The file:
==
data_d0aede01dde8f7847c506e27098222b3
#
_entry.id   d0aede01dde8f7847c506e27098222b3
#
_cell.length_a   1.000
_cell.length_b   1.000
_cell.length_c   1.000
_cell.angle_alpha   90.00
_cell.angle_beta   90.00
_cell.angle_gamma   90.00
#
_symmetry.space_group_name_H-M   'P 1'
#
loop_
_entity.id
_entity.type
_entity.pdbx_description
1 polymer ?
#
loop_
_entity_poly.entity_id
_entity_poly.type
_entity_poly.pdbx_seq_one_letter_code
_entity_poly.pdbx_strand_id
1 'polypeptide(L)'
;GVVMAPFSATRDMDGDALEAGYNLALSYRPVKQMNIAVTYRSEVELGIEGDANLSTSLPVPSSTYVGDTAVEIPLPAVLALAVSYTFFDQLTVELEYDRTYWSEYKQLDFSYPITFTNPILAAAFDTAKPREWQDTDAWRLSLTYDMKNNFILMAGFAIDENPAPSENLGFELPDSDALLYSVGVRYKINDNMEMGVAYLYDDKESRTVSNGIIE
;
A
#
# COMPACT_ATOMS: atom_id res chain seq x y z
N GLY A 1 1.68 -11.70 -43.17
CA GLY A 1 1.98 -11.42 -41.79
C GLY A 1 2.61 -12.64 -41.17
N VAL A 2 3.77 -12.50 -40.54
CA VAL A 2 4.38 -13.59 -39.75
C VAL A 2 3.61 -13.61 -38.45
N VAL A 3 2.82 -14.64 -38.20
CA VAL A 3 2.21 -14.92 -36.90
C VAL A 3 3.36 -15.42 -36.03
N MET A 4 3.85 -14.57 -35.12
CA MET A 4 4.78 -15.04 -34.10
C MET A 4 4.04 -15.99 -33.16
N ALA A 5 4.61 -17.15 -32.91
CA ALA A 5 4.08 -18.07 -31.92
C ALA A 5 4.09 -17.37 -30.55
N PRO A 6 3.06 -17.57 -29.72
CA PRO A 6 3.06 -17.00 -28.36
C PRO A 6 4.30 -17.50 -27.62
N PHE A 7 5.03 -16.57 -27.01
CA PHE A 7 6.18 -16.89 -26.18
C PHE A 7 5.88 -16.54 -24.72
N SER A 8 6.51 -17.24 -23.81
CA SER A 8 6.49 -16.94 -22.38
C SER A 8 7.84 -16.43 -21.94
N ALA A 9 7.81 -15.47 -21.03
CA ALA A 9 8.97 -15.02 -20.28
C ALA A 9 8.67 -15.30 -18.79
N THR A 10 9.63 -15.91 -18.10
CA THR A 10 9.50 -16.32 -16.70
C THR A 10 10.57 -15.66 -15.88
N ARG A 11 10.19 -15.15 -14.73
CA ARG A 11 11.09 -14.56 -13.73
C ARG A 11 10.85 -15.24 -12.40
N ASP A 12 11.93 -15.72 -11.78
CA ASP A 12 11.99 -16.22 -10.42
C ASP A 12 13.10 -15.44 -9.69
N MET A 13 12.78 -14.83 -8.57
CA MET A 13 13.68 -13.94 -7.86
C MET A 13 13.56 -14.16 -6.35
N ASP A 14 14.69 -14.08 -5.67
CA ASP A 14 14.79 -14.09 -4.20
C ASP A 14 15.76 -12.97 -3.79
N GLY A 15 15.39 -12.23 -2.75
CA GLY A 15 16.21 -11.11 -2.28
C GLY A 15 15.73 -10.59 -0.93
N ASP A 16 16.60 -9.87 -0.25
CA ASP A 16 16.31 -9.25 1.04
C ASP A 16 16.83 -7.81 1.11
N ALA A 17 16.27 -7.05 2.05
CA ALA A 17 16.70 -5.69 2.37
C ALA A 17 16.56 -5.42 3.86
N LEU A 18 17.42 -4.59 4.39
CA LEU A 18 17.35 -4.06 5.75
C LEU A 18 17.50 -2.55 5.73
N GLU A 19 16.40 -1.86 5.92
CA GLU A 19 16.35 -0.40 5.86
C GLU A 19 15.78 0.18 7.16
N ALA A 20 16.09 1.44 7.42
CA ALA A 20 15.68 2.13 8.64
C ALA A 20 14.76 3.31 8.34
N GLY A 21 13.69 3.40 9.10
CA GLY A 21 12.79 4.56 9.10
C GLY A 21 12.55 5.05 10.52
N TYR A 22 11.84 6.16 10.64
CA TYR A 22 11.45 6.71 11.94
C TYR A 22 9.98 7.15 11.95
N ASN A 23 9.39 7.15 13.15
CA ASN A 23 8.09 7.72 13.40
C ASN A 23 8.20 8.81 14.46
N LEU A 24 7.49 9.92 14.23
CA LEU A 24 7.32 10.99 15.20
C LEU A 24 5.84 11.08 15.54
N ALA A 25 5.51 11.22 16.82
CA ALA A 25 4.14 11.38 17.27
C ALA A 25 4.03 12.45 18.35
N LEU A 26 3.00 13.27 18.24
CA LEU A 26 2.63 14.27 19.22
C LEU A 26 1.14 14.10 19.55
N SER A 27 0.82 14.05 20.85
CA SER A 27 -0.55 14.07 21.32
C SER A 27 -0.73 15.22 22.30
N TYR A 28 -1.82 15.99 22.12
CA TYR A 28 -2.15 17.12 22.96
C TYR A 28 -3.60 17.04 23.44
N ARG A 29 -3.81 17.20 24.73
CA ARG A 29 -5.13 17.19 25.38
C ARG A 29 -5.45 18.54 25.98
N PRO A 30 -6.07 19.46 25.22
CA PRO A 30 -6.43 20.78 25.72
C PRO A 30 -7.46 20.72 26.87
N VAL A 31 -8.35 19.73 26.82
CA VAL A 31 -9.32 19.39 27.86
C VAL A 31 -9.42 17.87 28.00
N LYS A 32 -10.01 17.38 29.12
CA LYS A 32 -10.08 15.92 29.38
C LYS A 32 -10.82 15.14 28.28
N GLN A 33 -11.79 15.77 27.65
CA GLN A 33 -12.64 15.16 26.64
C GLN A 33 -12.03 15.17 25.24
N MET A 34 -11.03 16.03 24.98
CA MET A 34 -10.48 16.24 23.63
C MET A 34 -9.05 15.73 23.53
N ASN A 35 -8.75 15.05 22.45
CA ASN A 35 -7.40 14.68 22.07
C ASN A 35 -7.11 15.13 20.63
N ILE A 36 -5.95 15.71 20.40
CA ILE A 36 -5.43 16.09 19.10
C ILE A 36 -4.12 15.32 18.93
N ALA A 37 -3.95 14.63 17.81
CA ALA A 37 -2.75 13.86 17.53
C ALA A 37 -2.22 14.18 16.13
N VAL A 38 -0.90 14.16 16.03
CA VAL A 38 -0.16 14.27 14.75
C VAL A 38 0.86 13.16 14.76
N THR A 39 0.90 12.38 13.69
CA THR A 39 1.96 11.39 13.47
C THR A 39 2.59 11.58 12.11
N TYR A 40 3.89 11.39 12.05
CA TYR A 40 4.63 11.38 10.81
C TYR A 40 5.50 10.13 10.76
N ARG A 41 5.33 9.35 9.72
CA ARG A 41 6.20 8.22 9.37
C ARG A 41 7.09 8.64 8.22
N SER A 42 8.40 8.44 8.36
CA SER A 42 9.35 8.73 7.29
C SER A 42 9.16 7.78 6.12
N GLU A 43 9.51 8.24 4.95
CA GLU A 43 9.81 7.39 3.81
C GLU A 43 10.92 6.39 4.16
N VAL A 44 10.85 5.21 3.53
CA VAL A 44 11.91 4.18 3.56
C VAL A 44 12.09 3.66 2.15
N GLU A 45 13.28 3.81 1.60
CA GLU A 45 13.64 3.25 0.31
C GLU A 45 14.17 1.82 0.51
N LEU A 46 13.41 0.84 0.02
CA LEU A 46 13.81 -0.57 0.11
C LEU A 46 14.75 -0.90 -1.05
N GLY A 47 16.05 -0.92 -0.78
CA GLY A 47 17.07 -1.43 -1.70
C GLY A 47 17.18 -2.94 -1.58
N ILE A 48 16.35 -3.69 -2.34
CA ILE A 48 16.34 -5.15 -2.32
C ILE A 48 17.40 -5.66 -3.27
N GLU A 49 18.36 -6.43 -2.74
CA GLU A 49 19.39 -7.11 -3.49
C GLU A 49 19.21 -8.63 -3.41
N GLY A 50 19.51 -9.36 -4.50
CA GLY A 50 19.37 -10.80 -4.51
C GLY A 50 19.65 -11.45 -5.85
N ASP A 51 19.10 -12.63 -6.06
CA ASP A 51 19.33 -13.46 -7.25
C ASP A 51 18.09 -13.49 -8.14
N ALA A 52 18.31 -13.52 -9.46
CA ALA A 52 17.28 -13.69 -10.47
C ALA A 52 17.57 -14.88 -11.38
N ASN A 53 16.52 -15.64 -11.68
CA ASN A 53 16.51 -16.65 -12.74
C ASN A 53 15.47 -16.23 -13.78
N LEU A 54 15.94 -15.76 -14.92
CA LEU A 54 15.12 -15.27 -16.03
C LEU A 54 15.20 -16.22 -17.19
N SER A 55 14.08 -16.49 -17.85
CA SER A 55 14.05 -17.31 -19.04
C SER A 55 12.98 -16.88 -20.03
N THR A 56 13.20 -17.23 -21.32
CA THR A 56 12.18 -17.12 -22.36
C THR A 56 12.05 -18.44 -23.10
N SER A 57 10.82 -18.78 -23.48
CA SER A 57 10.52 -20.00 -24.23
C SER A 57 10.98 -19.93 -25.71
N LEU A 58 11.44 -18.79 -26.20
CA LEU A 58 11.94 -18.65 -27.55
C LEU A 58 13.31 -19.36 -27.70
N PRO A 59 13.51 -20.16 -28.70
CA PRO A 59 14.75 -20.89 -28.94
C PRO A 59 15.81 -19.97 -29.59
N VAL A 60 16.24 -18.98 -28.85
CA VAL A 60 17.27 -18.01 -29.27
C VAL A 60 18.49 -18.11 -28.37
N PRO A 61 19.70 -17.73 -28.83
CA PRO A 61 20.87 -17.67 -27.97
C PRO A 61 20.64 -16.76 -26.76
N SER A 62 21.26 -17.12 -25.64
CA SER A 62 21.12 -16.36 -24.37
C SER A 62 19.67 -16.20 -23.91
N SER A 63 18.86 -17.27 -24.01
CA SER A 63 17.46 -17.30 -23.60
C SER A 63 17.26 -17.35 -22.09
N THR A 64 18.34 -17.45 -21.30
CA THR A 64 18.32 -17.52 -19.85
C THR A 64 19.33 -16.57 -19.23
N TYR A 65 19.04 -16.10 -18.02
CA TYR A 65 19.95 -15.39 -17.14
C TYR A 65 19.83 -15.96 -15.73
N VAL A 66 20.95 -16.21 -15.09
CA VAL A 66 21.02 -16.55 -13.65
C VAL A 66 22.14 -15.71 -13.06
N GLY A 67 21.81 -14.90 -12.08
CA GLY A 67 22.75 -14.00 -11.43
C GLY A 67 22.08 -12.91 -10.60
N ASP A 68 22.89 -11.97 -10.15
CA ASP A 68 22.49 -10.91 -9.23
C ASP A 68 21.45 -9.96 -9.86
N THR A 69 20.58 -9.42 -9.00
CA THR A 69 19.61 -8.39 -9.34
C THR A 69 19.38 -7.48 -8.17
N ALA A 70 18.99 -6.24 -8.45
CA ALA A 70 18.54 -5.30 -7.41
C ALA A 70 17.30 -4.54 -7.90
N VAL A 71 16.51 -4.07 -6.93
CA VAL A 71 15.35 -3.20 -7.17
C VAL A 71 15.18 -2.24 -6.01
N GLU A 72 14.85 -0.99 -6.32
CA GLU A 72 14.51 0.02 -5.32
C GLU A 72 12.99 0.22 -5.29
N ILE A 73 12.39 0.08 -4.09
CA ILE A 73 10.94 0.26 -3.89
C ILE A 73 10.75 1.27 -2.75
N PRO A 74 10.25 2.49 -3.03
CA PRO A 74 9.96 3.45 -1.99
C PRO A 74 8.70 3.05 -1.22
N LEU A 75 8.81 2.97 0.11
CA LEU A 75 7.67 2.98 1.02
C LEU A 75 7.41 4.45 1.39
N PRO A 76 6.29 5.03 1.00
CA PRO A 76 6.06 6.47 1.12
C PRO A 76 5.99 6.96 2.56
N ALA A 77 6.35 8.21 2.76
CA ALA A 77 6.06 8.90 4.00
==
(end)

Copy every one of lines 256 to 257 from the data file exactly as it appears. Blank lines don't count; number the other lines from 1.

N PRO A 76 6.29 5.03 1.00
CA PRO A 76 6.06 6.47 1.12